As they considered baptism, both Norman and Jenke received confirming witnesses from the Spirit that they should join the Church. Jenke’s answer came through the fulfillment of a dream. Norman’s answer came while pondering, praying, and walking the grounds of the Washington D.C. Temple with his family and the missionaries.

“A voice came to me, telling me, ‘This is the true Church of Jesus Christ. Joseph Smith was a true prophet of God,’” he says. “I turned to the missionaries and said, ‘I’m ready for baptism!’”

Because of their knowledge of the plan of salvation, Norman and Jenke feel more prepared to cope with life’s challenges.

“When I joined the Church, I said, ‘Oh, I see now.’ I lost the fear I once had about death because of what I was taught about the plan of salvation, being sealed together, and meeting again with my family,” Jenke says. “That’s what was missing. The gospel has opened up life to me. I’m really happy to be in the Church. It’s given me all the answers I was searching for.”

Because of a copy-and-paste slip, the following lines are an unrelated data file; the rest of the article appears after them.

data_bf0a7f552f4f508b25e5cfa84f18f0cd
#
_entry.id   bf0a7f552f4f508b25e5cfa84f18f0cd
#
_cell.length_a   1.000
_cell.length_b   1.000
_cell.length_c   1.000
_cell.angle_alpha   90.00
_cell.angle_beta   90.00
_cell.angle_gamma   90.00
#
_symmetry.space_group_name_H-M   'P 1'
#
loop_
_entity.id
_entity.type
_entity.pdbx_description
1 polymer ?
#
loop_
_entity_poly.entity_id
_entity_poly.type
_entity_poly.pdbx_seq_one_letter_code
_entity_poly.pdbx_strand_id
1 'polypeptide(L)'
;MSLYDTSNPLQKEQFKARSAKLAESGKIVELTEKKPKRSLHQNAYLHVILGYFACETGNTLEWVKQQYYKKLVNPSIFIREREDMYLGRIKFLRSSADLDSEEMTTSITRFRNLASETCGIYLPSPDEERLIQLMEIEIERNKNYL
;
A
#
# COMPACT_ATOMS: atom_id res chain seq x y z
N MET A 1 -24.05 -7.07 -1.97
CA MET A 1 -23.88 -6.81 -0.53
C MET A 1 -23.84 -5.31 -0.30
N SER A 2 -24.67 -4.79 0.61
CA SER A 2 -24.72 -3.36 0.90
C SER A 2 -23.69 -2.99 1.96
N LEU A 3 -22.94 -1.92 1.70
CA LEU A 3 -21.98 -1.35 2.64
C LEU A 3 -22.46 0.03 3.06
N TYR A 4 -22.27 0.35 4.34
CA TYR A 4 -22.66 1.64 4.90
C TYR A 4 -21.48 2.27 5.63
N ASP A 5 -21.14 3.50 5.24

For Norman, what he found is more valuable than what he lost.

“I found love, and I found service,” he says. “Through service, you can feel the spirit of love gathering you, just as Jesus taught. After my baptism, I forgot about my misery. I forgot that I had lost all my belongings and all my wealth. I found something more valuable—the Church.”

“Are You LDS?”

When the aircraft hit a violent storm while flying to Washington, D.C., from Boston, many on board thought the flight might be their last. “The plane was being buffeted around violently, lights were flickering on and off, people were screaming, crying, and praying,” Najib (“Jim”) Kabbani recalls.